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Selected Writings of Ralph Waldo Emerson Chapter Summary & Analysis - Nature Summary

This Study Guide consists of approximately 49 pages of chapter summaries, quotes, character analysis, themes, and more - everything you need to sharpen your knowledge of Selected Writings of Ralph Waldo Emerson.
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Nature Summary and Analysis

Nature is Emerson's first essay publication (1836) in which he expostulates the foundations of what would later be known as transcendentalism. One of the basic beliefs is that through solitude and immersion in nature, man can develop his spiritual awareness of a divine power. In solitude, one is able to see more clearly the hand of an ultimate creator in the forms and functions of nature—stripped of the human need for property, rank and power.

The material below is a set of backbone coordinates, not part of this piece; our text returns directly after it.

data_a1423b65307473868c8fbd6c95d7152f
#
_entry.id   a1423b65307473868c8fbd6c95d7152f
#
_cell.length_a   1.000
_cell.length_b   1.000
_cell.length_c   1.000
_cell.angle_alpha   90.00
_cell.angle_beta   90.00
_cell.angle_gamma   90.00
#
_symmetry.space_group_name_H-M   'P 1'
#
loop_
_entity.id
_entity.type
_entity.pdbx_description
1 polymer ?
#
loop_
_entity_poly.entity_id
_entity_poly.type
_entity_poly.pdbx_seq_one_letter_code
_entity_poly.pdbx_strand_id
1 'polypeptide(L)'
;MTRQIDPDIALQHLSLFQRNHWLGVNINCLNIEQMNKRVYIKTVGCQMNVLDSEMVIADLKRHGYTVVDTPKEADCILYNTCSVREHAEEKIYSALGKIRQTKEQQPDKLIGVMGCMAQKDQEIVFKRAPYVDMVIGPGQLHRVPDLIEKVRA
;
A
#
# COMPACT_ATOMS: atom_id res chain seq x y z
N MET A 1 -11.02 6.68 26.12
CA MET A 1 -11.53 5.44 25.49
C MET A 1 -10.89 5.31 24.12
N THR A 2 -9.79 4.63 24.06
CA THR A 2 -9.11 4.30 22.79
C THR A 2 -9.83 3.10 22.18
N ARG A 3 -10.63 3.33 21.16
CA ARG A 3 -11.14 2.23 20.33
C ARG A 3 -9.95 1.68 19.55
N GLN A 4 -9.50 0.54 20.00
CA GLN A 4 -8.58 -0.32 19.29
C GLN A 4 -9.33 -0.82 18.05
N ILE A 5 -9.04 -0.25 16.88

Emerson separates the world into four categories: commodity, or "all those advantages which our senses owe to nature;" beauty (both manmade and natural); language as "a vehicle of thought;" and discipline which is apparent in nature as well as orderly human affairs. Idealism, according to Emerson, is the natural result of discipline. Emerson's transcendentalism is one step removed from pantheism, which holds that living creatures are actually gods, and...

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This section contains 206 words
(approx. 1 page at 300 words per page)
Purchase our Selected Writings of Ralph Waldo Emerson Study Guide
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Selected Writings of Ralph Waldo Emerson from BookRags and Gale's For Students Series. ©2005-2006 Thomson Gale, a part of the Thomson Corporation. All rights reserved.
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